There are many chapters in a person's life, marked by age or milestone. Films grow up in a similar fashion, I believe. They are conceived, born, and eventually leave the nest to take on a life of their own.

In the life of Abandoned Allies, a new chapter has begun. We have edited, tweaked, and improved the film as much as we can (with the resources available at the time we made it). Now it's time to send this fledgling out into the world and see if it can fly.

We have a public, local screening taking shape. No official details to share just yet, but please stay tuned. We'll be sure to give you the info so you can see it, and attend the Q&A session afterwards.

In the mean time, my personal life has seen milestones and memorable moments. This past month was especially joyous.

On May 18, 2012, my boyfriend proposed while we were vacationing in Positano, Italy. Yesterday marked one month since we got engaged, and we are still grinning like idiots. The vacation, engagement, celebrations, and a birthday have made for a whirl wind of a month. One seriously happy month in my life, with many more to come.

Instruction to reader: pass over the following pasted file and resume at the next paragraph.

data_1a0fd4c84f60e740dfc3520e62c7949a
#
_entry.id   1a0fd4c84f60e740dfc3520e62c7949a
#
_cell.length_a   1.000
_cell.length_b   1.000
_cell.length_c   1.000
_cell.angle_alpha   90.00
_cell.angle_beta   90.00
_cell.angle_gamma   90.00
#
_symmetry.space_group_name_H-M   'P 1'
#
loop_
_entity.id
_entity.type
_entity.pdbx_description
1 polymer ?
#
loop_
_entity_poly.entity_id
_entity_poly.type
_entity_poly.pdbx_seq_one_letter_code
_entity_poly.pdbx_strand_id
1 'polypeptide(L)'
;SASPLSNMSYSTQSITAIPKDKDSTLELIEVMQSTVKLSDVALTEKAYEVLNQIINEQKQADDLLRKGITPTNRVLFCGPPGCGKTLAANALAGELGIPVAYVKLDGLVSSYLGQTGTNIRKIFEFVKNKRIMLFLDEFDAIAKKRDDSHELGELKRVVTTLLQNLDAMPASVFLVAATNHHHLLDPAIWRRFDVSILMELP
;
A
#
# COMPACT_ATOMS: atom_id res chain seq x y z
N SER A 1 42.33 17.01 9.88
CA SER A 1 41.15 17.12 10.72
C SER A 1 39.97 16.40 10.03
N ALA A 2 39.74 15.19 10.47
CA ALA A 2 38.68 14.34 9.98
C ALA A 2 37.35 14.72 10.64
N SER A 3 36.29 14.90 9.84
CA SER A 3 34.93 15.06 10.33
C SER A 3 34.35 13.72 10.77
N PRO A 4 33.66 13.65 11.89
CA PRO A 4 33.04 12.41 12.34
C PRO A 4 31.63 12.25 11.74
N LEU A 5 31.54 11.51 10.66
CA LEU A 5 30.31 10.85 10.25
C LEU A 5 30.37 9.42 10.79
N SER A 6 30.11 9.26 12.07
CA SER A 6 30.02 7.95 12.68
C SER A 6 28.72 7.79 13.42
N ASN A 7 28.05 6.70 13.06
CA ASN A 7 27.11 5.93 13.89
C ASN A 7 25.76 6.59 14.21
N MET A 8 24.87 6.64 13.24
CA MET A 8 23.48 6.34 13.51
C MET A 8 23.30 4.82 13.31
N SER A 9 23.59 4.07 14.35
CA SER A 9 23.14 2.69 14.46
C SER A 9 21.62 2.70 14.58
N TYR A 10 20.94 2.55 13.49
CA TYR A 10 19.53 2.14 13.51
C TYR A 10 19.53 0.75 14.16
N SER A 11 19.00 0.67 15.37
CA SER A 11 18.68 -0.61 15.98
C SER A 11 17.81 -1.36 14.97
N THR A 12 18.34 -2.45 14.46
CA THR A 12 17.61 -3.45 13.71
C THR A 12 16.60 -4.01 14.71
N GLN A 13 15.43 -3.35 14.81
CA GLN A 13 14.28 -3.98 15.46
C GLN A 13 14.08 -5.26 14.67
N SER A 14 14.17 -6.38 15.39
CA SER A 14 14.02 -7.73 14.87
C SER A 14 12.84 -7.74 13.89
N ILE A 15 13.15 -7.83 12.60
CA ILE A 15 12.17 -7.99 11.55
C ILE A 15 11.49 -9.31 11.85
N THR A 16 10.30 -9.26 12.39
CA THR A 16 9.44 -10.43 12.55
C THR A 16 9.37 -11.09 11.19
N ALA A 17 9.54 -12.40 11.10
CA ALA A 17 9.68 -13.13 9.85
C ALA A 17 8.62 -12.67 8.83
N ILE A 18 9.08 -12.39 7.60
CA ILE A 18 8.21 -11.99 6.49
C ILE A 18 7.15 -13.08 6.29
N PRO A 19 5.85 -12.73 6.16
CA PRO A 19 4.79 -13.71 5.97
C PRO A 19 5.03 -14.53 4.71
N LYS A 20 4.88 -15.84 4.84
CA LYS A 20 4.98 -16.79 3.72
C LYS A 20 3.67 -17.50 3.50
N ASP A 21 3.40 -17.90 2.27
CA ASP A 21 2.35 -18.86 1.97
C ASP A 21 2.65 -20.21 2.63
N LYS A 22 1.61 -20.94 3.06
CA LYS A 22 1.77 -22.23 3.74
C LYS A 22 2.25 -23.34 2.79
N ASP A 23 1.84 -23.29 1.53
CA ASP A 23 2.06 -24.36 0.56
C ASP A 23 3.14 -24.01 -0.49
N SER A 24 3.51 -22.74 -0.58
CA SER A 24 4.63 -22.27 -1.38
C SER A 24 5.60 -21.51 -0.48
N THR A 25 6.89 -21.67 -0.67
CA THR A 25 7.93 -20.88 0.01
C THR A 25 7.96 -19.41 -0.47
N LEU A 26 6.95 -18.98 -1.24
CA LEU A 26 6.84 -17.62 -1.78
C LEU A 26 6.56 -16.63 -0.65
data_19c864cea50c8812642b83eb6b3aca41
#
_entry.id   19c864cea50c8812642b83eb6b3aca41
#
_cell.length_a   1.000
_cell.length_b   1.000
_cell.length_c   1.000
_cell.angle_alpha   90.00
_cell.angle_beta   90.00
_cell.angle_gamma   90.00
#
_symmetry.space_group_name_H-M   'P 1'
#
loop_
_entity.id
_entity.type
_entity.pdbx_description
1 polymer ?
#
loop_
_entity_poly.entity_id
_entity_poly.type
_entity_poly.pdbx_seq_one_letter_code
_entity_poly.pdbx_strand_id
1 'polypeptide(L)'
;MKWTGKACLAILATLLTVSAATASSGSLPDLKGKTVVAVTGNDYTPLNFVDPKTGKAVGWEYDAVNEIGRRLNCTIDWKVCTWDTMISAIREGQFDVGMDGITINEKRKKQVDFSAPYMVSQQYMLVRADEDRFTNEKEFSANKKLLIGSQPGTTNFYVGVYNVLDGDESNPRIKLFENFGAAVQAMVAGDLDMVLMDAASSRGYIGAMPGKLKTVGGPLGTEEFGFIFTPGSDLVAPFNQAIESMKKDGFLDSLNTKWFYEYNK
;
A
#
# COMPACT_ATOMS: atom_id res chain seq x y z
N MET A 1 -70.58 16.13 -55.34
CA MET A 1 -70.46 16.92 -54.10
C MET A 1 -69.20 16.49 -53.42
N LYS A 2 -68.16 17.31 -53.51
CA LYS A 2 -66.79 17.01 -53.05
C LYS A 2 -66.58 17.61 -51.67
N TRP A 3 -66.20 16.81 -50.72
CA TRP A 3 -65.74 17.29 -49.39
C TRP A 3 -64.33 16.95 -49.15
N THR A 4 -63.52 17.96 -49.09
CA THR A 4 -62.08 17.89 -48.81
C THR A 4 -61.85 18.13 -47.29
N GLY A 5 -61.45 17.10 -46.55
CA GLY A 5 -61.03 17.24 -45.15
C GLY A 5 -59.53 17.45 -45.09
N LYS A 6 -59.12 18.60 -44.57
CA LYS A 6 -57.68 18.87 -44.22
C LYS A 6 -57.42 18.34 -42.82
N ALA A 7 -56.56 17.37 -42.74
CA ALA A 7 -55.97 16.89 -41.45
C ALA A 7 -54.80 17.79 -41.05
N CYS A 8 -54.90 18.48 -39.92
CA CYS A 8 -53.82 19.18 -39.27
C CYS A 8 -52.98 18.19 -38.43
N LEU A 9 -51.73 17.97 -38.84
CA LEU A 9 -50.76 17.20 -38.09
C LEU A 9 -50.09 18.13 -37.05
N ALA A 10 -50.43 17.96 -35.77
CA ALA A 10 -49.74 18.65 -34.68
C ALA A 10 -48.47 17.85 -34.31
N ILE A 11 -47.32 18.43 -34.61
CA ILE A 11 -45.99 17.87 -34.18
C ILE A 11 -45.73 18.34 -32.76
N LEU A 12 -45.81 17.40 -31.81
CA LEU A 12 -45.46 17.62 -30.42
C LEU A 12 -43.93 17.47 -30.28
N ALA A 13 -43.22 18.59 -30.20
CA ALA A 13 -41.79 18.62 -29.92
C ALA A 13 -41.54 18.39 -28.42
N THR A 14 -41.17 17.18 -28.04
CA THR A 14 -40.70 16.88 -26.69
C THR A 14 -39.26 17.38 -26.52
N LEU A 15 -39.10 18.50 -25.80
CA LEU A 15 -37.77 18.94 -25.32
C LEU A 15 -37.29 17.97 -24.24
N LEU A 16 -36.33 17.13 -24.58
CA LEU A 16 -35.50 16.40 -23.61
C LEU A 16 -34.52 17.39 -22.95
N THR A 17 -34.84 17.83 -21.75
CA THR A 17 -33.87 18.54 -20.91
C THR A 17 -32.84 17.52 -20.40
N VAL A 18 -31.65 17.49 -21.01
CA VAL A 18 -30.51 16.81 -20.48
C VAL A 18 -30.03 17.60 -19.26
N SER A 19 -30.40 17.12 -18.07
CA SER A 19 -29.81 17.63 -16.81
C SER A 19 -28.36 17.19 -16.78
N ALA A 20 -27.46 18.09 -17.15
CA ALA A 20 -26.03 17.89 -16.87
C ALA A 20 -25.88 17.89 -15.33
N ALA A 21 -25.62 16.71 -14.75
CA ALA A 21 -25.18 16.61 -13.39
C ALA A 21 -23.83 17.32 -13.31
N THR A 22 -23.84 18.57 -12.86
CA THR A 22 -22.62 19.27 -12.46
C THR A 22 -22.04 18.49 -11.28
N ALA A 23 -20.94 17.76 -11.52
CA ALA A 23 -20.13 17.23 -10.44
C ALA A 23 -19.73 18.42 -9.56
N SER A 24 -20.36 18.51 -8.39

If you haven't heard much from me in a while, that's why! I'm now back in the States, back to work, and ready to share Abandoned Allies. Y'all stay tuned. More to share soon!

Derek and me on the day we arrived in Italy, hours before
we got engaged. Behind us is Mt. Vesuvius.

Wednesday, May 16, 2012

Public Screenings of Abandoned Allies Coming Soon

Want to see Abandoned Allies? Fantastic! We're organizing public screenings this year and hope you will join us. More information about these events will be available as things develop. For now, be sure to sign up for our emails so you can get the latest about the film delivered straight to your inbox.